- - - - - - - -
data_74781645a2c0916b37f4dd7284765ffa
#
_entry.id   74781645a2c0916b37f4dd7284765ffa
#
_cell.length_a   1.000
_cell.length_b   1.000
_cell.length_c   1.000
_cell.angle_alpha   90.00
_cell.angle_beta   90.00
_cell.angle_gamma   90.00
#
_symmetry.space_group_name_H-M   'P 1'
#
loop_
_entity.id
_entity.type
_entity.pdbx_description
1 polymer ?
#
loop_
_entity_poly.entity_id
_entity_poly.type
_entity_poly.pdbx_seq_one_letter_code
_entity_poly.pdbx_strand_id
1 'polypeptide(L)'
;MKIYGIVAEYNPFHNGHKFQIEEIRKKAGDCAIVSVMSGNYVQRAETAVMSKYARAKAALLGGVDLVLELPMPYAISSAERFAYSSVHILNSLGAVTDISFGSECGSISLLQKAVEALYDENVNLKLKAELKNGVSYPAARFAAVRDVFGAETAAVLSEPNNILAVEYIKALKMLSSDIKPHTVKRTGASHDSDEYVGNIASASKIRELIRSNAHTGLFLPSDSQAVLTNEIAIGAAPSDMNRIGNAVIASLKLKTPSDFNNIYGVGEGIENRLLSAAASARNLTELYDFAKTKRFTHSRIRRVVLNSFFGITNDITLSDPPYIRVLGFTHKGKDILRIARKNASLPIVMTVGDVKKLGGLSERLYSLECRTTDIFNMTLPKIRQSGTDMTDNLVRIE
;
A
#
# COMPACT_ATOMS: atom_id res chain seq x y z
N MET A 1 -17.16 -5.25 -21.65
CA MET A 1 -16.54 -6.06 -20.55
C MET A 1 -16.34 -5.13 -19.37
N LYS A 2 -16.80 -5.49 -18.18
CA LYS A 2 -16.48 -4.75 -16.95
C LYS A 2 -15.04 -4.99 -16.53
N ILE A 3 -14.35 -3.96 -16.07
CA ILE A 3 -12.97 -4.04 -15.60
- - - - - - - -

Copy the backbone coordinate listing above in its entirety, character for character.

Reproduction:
data_74781645a2c0916b37f4dd7284765ffa
#
_entry.id   74781645a2c0916b37f4dd7284765ffa
#
_cell.length_a   1.000
_cell.length_b   1.000
_cell.length_c   1.000
_cell.angle_alpha   90.00
_cell.angle_beta   90.00
_cell.angle_gamma   90.00
#
_symmetry.space_group_name_H-M   'P 1'
#
loop_
_entity.id
_entity.type
_entity.pdbx_description
1 polymer ?
#
loop_
_entity_poly.entity_id
_entity_poly.type
_entity_poly.pdbx_seq_one_letter_code
_entity_poly.pdbx_strand_id
1 'polypeptide(L)'
;MKIYGIVAEYNPFHNGHKFQIEEIRKKAGDCAIVSVMSGNYVQRAETAVMSKYARAKAALLGGVDLVLELPMPYAISSAERFAYSSVHILNSLGAVTDISFGSECGSISLLQKAVEALYDENVNLKLKAELKNGVSYPAARFAAVRDVFGAETAAVLSEPNNILAVEYIKALKMLSSDIKPHTVKRTGASHDSDEYVGNIASASKIRELIRSNAHTGLFLPSDSQAVLTNEIAIGAAPSDMNRIGNAVIASLKLKTPSDFNNIYGVGEGIENRLLSAAASARNLTELYDFAKTKRFTHSRIRRVVLNSFFGITNDITLSDPPYIRVLGFTHKGKDILRIARKNASLPIVMTVGDVKKLGGLSERLYSLECRTTDIFNMTLPKIRQSGTDMTDNLVRIE
;
A
#
# COMPACT_ATOMS: atom_id res chain seq x y z
N MET A 1 -17.16 -5.25 -21.65
CA MET A 1 -16.54 -6.06 -20.55
C MET A 1 -16.34 -5.13 -19.37
N LYS A 2 -16.80 -5.49 -18.18
CA LYS A 2 -16.48 -4.75 -16.95
C LYS A 2 -15.04 -4.99 -16.53
N ILE A 3 -14.35 -3.96 -16.07
CA ILE A 3 -12.97 -4.04 -15.60